The strange misrepresentation of the Judas Gospel
This week’s Chronicle of Higher Education has a scathing article by Thomas Bartlett about the lack of intellectual rigor in examining and interpreting the “Gospel of Judas” that was released with fanfare last year by the National Geographic. It is a withering review of how a questionable translation of a few words was deliberately hyped by third parties to create controversy to make money to recoup their investment.
It wasn’t a deliberate fraud: The questionable words had several translations but the most benign word was chosen to describe Judas. Similarly, symbols that implied Judas was evil were overlooked or ignored because no expert was aware of the symbolism.
But the strict secrecy of the translation (in order to maximize the “scoop”) was a major reason that the translations were wrong. But then others chose to hype the most controversial interpretation to sell books or get viewers to watch the TV show. And the really bad news? This wasn’t a Hollywood nincompoop, but the esteemed National Geographic Society.
They still have the hype on their website.
Lost Gospel Revealed; Says Jesus Asked Judas to Betray Him
for National Geographic News
April 6, 2006
He is one of the most reviled men in history.
But was Judas only obeying his master’s wishes when he betrayed Jesus with a kiss?
That’s what a newly revealed ancient Christian text says.
Ummm…except that it doesn’t…
But this brings up a more serious question for those of us with a scientific background:
Why does the National Geographic still has the webpages with the positive spin on Judas Gospel on line at their website, when a Coptic scholar wrote a NYTimes editorial questioning the translation last December, and other Coptic scholars have agreed with her?
Usually, scientific websites would have a sidebar with the correction, or at least link to a website that mentions the mistranslation controversy, but never mind. If you google, you can find that the National Geographic did answer DeConick’s criticism in a press release saying that the controversial parts were clarified in footnotes of their scholarly books.
But that in itself is a problem, since even though the criticism of the translation was printed in the NYTimes, it didn’t receive as much publicity as the original articles/TV special/talk show hype. And few reporters or laypeople read the books, let alone the footnotes.
There was even more confusion among lay people, since many of the reports seemed to suggest Judas wrote the manuscript, rather than it was the equivalent to a romance novel written 100-200 years later, using the philosophical ideas of the second century gnostics.
Ideas and philosophical trends change from century to century, and in this case, it would be like rewriting a biography of Abraham Lincoln where he is spouting twentieth century political correctness.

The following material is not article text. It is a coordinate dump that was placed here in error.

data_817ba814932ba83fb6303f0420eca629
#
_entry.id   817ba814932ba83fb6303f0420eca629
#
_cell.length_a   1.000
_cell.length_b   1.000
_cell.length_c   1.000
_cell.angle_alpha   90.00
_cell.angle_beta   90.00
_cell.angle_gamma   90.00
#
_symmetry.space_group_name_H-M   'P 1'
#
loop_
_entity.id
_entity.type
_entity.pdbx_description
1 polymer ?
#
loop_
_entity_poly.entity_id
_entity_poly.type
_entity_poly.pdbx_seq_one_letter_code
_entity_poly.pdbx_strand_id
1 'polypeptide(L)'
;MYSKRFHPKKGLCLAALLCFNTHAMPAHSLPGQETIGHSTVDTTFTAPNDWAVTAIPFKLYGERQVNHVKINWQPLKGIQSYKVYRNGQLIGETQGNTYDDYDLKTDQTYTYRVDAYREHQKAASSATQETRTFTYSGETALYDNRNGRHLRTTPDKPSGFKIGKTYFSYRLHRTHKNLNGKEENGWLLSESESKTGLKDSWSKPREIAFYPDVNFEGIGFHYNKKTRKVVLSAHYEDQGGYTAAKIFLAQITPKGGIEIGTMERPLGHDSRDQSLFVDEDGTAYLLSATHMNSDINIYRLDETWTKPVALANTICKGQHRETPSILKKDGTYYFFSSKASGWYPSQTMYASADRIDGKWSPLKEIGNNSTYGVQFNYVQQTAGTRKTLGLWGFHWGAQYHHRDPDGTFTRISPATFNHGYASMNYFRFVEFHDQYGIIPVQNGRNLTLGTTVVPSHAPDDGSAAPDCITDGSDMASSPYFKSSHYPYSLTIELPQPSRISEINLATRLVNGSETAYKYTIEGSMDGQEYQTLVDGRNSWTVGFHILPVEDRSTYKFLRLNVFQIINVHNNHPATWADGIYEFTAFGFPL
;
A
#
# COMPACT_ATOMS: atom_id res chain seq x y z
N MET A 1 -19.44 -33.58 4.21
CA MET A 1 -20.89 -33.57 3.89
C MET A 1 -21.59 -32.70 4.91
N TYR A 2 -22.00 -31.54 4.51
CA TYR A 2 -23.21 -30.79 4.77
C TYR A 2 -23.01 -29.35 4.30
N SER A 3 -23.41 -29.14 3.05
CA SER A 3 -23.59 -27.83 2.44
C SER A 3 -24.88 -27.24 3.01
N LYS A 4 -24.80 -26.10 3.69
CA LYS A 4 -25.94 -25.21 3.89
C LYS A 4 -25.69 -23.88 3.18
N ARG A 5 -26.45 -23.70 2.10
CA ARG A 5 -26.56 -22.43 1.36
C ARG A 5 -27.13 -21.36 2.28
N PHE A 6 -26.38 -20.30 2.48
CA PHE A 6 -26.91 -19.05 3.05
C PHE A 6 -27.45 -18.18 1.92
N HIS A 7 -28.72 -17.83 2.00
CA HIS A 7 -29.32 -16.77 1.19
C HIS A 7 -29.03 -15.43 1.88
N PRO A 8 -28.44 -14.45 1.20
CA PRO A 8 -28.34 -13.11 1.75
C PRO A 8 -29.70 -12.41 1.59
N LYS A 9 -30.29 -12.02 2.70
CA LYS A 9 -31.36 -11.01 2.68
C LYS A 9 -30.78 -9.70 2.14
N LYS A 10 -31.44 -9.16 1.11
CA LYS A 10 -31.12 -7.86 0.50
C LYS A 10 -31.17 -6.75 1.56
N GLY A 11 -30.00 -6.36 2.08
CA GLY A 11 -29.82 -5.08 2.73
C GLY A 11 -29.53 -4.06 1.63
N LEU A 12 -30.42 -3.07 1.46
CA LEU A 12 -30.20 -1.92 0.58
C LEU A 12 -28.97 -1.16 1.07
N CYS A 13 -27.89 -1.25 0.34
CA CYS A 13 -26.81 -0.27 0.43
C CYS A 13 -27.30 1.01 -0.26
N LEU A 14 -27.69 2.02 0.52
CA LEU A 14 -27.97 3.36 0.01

Of course, I know next to nothing about gnosticism except that it is quite esoteric. Even the “popular” books are too complicated for my little brain.
And that is the problem.
In the accepted Gospels of the Bible, there are all sorts of little details that suggest the person writing them down lived in the society. This includes mentioning sites since found in archeology to little details of the culture. And the Jesus of the Gospels is a down to earth person with a lot of common sense.
I’m a hardheaded doc, who has spent most of my work among simple people. And you know what? Jesus and those around him remind me of my patients.
The mumblejumble of the gnostic gospels is like a jigsaw puzzle, quite mystical and above my head…I never can get through them myself…too highfalutin.
In contrast, when I read the gospels in the Bible, I see life around me. I know people who act like those in the Gospels. The miracles are no different than what happens today by doctors or faith healers. But the stories, the parables of Jesus, are what really ring true. No mumble jumble here, but the wheat growing in the field, the woman who lost her stash of coins, the birds of the air, caring for the sick and stranger as if we are caring for God himself, and the simple sharing of bread and wine turned into God as sharing God’s life.
No secrets, no holier than thou ascending to a higher power, just the humble holiness of everyday life.
Nah, wouldn’t make a good hype for sophisticated people.
Nancy Reyes is a retired doctor living in the Phillipines. She is the author of a number of blogs including Finest Kind Clinic and Fishmarket.